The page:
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Spatial Index Issue


I’ve recently run into an issue when viewing objects from a SqliteFeatureLayer where some features are not displayed on the map even though they are in the database.

The best I can figure is that the Spatial Index has gotten corrupt.

When we write to the database object table, we also make a write to the spatial index in the format (id, minx, maxx, miny, maxy) where id is the corresponding id in the object table. I assume you then use this index when displaying objects on the map for increased speed.

I saw an old topic that mentioned recreating this index using SqliteFeatureSource.CreateSpatialIndex; however, this seems to be creating it from scratch and not just recreating the data. Not only that, how would the indexes become realigned if somehow they got out of line? Do you have a way to test if my index is corrupt and if so a way to fix it?


There is no built-in method to recreate the index. (The CreateView() method creates an index for the current contents of the view, but is awkward to use when you have just a table.)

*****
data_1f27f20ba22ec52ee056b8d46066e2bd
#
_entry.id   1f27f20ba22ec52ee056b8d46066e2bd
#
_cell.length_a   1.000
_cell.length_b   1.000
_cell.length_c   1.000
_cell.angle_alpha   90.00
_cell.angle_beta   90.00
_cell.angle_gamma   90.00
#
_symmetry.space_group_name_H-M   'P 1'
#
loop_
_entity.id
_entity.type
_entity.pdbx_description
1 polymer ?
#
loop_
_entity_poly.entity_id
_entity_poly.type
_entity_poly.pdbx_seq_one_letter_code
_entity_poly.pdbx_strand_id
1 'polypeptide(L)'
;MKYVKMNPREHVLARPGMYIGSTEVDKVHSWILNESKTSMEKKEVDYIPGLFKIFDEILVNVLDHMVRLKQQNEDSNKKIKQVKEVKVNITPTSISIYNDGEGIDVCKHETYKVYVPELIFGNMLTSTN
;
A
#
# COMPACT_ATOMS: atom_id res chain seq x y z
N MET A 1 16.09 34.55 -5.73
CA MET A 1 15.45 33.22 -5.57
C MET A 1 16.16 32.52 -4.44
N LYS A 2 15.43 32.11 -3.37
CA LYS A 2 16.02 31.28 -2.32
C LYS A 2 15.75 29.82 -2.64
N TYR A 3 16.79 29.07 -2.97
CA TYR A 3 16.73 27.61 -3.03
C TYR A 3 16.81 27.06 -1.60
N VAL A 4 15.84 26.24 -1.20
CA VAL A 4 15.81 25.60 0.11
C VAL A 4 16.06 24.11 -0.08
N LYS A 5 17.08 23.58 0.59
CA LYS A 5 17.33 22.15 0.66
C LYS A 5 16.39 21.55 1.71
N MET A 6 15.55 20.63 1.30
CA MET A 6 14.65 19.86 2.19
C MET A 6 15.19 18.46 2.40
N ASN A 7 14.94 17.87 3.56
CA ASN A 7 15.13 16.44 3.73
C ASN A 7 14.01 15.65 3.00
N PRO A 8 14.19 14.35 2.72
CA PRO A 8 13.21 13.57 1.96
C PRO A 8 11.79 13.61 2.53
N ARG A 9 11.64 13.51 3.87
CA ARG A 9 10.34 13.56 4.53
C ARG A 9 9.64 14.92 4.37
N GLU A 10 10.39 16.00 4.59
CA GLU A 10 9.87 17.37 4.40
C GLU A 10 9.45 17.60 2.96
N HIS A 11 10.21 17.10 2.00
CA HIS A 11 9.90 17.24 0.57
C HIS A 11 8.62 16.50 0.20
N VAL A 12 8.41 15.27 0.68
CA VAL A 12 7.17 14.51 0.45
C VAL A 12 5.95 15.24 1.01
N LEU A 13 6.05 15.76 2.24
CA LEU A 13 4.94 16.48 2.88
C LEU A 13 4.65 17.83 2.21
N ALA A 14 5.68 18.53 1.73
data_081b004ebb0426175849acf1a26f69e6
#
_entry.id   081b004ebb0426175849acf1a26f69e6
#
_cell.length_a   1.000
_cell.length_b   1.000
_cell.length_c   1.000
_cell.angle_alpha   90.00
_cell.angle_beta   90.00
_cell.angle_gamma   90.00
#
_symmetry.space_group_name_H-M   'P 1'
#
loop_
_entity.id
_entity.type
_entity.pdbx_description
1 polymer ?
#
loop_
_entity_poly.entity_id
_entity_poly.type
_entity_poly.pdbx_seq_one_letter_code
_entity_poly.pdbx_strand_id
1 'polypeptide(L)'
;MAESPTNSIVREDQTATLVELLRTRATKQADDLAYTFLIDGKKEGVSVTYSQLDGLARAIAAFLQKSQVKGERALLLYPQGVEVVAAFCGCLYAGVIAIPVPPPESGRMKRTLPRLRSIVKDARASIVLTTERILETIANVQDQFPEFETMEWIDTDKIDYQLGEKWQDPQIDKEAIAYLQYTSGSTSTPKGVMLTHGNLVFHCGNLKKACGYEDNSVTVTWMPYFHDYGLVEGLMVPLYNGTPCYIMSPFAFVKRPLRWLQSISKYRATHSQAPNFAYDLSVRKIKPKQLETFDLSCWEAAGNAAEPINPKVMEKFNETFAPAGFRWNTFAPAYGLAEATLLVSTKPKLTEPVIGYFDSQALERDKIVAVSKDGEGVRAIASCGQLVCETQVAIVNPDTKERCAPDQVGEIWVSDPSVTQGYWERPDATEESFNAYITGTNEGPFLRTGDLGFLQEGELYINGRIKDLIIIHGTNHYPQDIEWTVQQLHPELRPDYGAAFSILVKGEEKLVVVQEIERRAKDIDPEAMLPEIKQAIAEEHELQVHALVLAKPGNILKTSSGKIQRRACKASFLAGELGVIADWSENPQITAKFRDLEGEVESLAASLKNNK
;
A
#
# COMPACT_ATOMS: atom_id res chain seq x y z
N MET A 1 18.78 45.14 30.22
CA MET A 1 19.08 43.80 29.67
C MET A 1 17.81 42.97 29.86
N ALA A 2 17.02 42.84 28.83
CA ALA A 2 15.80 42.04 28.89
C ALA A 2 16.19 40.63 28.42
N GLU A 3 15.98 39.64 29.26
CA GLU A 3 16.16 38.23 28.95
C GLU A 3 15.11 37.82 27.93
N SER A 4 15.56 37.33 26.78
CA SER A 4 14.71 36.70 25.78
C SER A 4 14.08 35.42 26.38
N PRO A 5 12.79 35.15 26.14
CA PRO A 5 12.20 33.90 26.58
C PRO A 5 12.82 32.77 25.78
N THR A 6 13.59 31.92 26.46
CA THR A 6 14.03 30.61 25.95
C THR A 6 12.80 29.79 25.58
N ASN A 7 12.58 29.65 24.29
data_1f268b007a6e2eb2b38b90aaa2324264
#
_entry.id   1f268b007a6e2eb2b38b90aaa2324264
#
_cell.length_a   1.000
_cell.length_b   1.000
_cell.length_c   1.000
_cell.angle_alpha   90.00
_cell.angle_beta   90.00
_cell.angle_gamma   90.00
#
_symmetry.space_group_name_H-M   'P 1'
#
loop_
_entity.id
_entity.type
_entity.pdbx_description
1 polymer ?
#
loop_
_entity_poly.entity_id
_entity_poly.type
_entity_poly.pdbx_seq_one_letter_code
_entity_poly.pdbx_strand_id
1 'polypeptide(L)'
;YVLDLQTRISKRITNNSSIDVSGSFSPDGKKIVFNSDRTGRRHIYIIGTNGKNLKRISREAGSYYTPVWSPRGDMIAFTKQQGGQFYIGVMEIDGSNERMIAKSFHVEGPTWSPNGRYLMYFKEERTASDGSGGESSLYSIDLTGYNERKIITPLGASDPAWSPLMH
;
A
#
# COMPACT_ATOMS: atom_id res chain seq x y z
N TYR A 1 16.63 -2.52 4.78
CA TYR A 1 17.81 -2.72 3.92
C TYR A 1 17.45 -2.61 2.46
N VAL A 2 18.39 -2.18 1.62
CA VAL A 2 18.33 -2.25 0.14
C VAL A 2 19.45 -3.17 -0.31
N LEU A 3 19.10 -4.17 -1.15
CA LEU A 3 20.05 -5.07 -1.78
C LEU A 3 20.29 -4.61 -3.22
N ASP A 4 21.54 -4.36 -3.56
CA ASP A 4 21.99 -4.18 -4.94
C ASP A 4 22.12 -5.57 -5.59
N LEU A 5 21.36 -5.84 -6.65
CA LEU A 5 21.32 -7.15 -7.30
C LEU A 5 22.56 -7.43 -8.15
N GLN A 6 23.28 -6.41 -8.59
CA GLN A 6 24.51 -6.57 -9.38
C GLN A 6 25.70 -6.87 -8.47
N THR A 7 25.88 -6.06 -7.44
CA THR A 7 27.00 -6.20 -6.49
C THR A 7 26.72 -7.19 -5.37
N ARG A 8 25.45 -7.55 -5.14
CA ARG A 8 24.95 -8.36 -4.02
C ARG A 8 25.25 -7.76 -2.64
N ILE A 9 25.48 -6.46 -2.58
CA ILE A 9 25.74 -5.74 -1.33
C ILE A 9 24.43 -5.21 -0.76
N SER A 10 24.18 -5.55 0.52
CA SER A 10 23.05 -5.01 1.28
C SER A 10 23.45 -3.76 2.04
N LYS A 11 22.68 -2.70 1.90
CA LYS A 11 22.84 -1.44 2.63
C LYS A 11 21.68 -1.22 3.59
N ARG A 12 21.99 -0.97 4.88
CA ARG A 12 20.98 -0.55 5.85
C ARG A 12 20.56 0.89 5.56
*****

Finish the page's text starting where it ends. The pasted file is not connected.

To check the index table for basic consistency, execute SELECT COUNT(*) FROM MyTable and SELECT COUNT(*) FROM idx_MyTable_geometry. To search for missing IDs, use a query like this:

SELECT * FROM MyTable WHERE id NOT IN (SELECT id FROM idx_MyTable_geometry)

These queries will not find index entries with wrong bounds.

The most reliable way to keep the index table consistent would be to put INSERT/UPDATE/DELETE triggers on the geometry table, but that would require custom functions to get the bounds out of the geometry blob.

I have an update on this.

I created a query that has an inner join on id fields from my object table and the index and then checked that the extents of the index matched up with the extents of the bounding box of the object. I was able to see the mismatch although still no idea why it occurred. I also observed that the difference between them was static (systematic shift) for all objects.

I was also able to fix the issue on the fly by updating the min and max values in the index.

This process was somewhat expensive on one of my tables, so I am still wondering if there is a more efficient way to detect the problem and then to fix it.


Thanks Clemens.

I think the trigger idea is interesting, but handling the blob through sqlite syntax sounds daunting.

Your queries are useful as I also noticed that there were actually more entries in the index than in the object table and I guess the opposite could also happen especially if there are errors on the data loading.

Question: Do you think using NOT IN is more efficient than a left join?